5. Discuss issues, including those viewed by some as controversial, since such discussion is essential to students' development of critical thinking and other skills which prepare them for full participation as citizens in a democratic society.
Each school district board of education should adopt a written policy reflecting the principles included in this policy and stating the criteria, the personnel, and the process to be used to select and to reevaluate curriculum and educational resources and make the policy available to members of the school community and the public.
Individuals or groups outside the public schools should not be allowed to:
1. Use the public schools to indoctrinate students with particular viewpoints or beliefs.
2. Determine which viewpoints will be presented or avoided in public schools.
3. Require the disciplining of professional staff for including issues or resources considered controversial in their classes if the reasons for including them are educationally sound.
Adopted by the Minnesota Board of Education: March 12, 1985
DISTRICT CODE: 606 – E-2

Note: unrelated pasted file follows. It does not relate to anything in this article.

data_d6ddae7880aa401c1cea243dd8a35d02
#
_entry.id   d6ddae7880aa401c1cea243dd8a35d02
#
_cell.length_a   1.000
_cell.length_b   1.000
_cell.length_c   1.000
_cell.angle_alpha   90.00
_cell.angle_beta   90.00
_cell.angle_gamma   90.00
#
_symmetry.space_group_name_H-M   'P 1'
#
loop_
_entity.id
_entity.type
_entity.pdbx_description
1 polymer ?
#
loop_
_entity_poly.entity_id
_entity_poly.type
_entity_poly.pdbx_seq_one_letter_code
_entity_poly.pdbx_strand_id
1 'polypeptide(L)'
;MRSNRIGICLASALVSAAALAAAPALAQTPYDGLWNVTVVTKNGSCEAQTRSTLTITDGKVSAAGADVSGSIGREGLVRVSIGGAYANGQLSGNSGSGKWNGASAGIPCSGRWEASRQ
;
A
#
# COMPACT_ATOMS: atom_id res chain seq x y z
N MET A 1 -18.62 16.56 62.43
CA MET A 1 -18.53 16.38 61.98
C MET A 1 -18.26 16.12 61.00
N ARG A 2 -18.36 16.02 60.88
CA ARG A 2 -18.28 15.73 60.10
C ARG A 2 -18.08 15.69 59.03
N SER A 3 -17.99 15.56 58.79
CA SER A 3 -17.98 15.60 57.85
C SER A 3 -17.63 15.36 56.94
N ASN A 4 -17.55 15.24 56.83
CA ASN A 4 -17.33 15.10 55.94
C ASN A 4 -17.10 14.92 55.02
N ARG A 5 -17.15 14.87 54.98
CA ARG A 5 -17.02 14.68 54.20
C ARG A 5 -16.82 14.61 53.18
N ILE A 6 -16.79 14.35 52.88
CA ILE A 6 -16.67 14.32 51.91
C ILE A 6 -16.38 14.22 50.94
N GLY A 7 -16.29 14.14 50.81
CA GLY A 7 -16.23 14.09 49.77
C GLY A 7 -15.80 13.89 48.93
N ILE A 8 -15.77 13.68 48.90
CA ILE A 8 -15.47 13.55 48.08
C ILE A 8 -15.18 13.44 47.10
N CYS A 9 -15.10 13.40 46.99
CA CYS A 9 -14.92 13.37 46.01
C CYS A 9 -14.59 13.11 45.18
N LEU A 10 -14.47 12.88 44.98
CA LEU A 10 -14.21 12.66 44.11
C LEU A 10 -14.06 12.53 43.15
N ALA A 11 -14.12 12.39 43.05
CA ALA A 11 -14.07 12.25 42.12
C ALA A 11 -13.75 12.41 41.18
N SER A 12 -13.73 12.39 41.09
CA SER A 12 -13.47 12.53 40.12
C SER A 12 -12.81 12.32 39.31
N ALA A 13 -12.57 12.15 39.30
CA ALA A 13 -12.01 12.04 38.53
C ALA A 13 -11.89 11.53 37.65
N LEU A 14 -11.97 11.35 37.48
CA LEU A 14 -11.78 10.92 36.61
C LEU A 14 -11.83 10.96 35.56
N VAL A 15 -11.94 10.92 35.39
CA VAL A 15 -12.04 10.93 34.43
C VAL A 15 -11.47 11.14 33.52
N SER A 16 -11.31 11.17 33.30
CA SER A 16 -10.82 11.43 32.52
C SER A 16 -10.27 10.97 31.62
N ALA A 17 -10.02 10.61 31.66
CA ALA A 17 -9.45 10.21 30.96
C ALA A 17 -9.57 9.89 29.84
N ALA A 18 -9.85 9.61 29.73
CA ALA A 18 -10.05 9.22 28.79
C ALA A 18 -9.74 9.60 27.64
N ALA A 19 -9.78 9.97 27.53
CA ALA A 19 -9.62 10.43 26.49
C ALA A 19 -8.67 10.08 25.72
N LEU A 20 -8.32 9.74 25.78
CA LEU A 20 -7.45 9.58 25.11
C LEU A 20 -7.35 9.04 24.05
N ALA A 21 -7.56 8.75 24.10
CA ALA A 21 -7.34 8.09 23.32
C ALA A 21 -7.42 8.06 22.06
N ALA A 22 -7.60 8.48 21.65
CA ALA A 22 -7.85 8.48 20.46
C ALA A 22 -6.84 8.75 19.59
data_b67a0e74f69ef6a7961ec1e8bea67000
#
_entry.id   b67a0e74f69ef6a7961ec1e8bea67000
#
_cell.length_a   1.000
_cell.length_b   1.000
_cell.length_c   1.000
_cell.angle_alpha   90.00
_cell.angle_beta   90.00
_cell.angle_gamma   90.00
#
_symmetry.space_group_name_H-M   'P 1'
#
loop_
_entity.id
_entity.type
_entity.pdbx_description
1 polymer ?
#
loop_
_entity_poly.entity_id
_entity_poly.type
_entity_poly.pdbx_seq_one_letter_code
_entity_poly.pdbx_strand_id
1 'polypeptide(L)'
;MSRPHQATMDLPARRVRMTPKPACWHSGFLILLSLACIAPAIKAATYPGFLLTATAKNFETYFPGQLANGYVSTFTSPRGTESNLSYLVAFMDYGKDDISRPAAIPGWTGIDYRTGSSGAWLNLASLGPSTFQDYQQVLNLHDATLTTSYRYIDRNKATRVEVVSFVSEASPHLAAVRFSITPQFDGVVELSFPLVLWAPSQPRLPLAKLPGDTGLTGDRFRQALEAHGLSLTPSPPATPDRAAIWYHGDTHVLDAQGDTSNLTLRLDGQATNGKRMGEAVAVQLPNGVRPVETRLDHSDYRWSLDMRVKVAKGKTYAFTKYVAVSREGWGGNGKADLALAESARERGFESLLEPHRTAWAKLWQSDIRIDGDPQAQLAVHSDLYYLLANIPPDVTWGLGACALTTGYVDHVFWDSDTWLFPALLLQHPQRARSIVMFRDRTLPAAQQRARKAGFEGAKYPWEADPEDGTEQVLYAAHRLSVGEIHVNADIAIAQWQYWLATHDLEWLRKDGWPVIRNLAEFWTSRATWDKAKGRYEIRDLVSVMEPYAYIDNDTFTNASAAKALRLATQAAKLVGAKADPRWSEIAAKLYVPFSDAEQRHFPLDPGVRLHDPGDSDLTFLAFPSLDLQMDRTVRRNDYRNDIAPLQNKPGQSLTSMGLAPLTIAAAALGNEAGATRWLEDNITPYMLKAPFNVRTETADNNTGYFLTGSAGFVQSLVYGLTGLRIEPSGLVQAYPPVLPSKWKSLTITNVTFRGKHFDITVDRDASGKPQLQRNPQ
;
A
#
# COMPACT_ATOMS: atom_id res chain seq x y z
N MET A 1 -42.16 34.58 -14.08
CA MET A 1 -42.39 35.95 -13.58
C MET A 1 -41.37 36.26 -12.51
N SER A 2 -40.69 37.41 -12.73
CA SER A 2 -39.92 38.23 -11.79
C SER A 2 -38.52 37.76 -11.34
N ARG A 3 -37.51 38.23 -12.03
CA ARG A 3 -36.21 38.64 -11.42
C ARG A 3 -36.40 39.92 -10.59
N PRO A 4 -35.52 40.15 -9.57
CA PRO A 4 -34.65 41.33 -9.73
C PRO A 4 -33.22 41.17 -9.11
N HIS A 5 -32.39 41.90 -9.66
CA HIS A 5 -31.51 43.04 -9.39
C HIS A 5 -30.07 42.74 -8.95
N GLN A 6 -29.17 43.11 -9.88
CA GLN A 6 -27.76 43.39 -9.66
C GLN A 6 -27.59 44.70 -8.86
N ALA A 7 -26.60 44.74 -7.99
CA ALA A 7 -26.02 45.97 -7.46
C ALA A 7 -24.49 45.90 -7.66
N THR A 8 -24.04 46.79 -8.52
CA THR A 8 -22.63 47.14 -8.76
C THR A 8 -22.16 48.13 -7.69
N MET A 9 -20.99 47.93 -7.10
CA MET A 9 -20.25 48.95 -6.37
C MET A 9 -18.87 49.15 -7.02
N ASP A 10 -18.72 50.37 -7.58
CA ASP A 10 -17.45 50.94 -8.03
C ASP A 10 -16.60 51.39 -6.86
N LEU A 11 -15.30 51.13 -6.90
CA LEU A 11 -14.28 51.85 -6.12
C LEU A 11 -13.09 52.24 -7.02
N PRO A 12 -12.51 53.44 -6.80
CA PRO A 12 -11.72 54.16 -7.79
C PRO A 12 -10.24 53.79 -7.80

LIBRARY BILL OF RIGHTS
The American Library Association affirms that all libraries are forums for information and ideas, and that the following basic policies should guide their services.
1. Books and other library resources should be provided for the interest, information, and enlightenment of all people of the community the library serves. Materials should not be excluded because of the origin, background, or views of those contributing to their creation.
2. Libraries should provide materials and information presenting all points of view on current and historical issues. Materials should not be proscribed or removed because of partisan or doctrinal disapproval.
3. Libraries should challenge censorship in the fulfillment of their responsibility to provide information and enlightenment.
4. Libraries should cooperate with all persons and groups concerned with resisting abridgment of free expression and free access to ideas.
5. A person's right to use a library should not be denied or abridged because of origin, age, background, or views.
6. Libraries which make exhibit spaces and meeting rooms available to the public they serve should make such facilities available on an equitable basis, regardless of the beliefs or affiliations of individuals or groups requesting their use.
Adopted: June 18, 1948